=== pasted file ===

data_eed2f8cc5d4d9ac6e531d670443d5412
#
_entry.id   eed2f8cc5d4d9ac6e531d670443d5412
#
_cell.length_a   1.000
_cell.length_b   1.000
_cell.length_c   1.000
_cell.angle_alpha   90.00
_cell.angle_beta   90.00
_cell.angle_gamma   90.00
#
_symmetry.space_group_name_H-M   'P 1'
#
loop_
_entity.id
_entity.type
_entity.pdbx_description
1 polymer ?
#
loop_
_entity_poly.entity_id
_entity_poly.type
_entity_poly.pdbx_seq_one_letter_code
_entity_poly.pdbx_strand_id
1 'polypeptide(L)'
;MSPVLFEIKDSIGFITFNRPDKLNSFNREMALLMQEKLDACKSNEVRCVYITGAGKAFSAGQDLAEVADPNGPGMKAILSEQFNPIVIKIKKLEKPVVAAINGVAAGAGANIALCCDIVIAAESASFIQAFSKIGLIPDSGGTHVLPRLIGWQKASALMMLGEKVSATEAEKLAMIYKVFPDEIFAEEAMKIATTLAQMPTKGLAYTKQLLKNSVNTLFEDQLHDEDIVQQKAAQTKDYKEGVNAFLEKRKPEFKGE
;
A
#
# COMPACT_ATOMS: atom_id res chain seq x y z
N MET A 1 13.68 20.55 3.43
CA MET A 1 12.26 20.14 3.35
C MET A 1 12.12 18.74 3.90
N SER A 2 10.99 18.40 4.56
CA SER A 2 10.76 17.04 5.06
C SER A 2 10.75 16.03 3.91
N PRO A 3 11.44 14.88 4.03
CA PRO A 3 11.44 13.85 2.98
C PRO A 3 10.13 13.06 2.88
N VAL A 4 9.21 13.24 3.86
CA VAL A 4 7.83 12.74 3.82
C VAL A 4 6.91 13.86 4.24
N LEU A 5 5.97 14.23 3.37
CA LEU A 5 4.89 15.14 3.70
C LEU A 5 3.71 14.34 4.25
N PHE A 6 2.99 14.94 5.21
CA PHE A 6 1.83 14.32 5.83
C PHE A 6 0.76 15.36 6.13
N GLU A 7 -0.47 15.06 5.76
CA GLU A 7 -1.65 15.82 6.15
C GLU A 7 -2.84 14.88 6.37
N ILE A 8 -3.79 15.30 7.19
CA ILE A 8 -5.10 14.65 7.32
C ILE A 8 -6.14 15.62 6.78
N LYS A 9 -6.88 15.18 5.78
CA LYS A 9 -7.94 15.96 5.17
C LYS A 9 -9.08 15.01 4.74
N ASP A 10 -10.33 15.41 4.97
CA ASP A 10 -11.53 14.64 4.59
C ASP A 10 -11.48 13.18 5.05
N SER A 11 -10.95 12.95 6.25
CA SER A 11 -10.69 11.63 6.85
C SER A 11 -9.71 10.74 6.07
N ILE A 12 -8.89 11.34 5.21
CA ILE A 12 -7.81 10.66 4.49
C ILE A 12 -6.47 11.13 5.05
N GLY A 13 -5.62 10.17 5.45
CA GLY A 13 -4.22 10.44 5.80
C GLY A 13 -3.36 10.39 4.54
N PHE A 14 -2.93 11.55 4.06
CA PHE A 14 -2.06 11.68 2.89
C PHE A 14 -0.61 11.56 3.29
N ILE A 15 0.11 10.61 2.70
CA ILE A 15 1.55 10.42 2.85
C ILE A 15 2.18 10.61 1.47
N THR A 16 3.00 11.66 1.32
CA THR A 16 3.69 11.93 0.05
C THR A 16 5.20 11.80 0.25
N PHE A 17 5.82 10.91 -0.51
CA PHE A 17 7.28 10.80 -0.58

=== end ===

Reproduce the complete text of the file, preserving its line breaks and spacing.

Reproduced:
data_eed2f8cc5d4d9ac6e531d670443d5412
#
_entry.id   eed2f8cc5d4d9ac6e531d670443d5412
#
_cell.length_a   1.000
_cell.length_b   1.000
_cell.length_c   1.000
_cell.angle_alpha   90.00
_cell.angle_beta   90.00
_cell.angle_gamma   90.00
#
_symmetry.space_group_name_H-M   'P 1'
#
loop_
_entity.id
_entity.type
_entity.pdbx_description
1 polymer ?
#
loop_
_entity_poly.entity_id
_entity_poly.type
_entity_poly.pdbx_seq_one_letter_code
_entity_poly.pdbx_strand_id
1 'polypeptide(L)'
;MSPVLFEIKDSIGFITFNRPDKLNSFNREMALLMQEKLDACKSNEVRCVYITGAGKAFSAGQDLAEVADPNGPGMKAILSEQFNPIVIKIKKLEKPVVAAINGVAAGAGANIALCCDIVIAAESASFIQAFSKIGLIPDSGGTHVLPRLIGWQKASALMMLGEKVSATEAEKLAMIYKVFPDEIFAEEAMKIATTLAQMPTKGLAYTKQLLKNSVNTLFEDQLHDEDIVQQKAAQTKDYKEGVNAFLEKRKPEFKGE
;
A
#
# COMPACT_ATOMS: atom_id res chain seq x y z
N MET A 1 13.68 20.55 3.43
CA MET A 1 12.26 20.14 3.35
C MET A 1 12.12 18.74 3.90
N SER A 2 10.99 18.40 4.56
CA SER A 2 10.76 17.04 5.06
C SER A 2 10.75 16.03 3.91
N PRO A 3 11.44 14.88 4.03
CA PRO A 3 11.44 13.85 2.98
C PRO A 3 10.13 13.06 2.88
N VAL A 4 9.21 13.24 3.86
CA VAL A 4 7.83 12.74 3.82
C VAL A 4 6.91 13.86 4.24
N LEU A 5 5.97 14.23 3.37
CA LEU A 5 4.89 15.14 3.70
C LEU A 5 3.71 14.34 4.25
N PHE A 6 2.99 14.94 5.21
CA PHE A 6 1.83 14.32 5.83
C PHE A 6 0.76 15.36 6.13
N GLU A 7 -0.47 15.06 5.76
CA GLU A 7 -1.65 15.82 6.15
C GLU A 7 -2.84 14.88 6.37
N ILE A 8 -3.79 15.30 7.19
CA ILE A 8 -5.10 14.65 7.32
C ILE A 8 -6.14 15.62 6.78
N LYS A 9 -6.88 15.18 5.78
CA LYS A 9 -7.94 15.96 5.17
C LYS A 9 -9.08 15.01 4.74
N ASP A 10 -10.33 15.41 4.97
CA ASP A 10 -11.53 14.64 4.59
C ASP A 10 -11.48 13.18 5.05
N SER A 11 -10.95 12.95 6.25
CA SER A 11 -10.69 11.63 6.85
C SER A 11 -9.71 10.74 6.07
N ILE A 12 -8.89 11.34 5.21
CA ILE A 12 -7.81 10.66 4.49
C ILE A 12 -6.47 11.13 5.05
N GLY A 13 -5.62 10.17 5.45
CA GLY A 13 -4.22 10.44 5.80
C GLY A 13 -3.36 10.39 4.54
N PHE A 14 -2.93 11.55 4.06
CA PHE A 14 -2.06 11.68 2.89
C PHE A 14 -0.61 11.56 3.29
N ILE A 15 0.11 10.61 2.70
CA ILE A 15 1.55 10.42 2.85
C ILE A 15 2.18 10.61 1.47
N THR A 16 3.00 11.66 1.32
CA THR A 16 3.69 11.93 0.05
C THR A 16 5.20 11.80 0.25
N PHE A 17 5.82 10.91 -0.51
CA PHE A 17 7.28 10.80 -0.58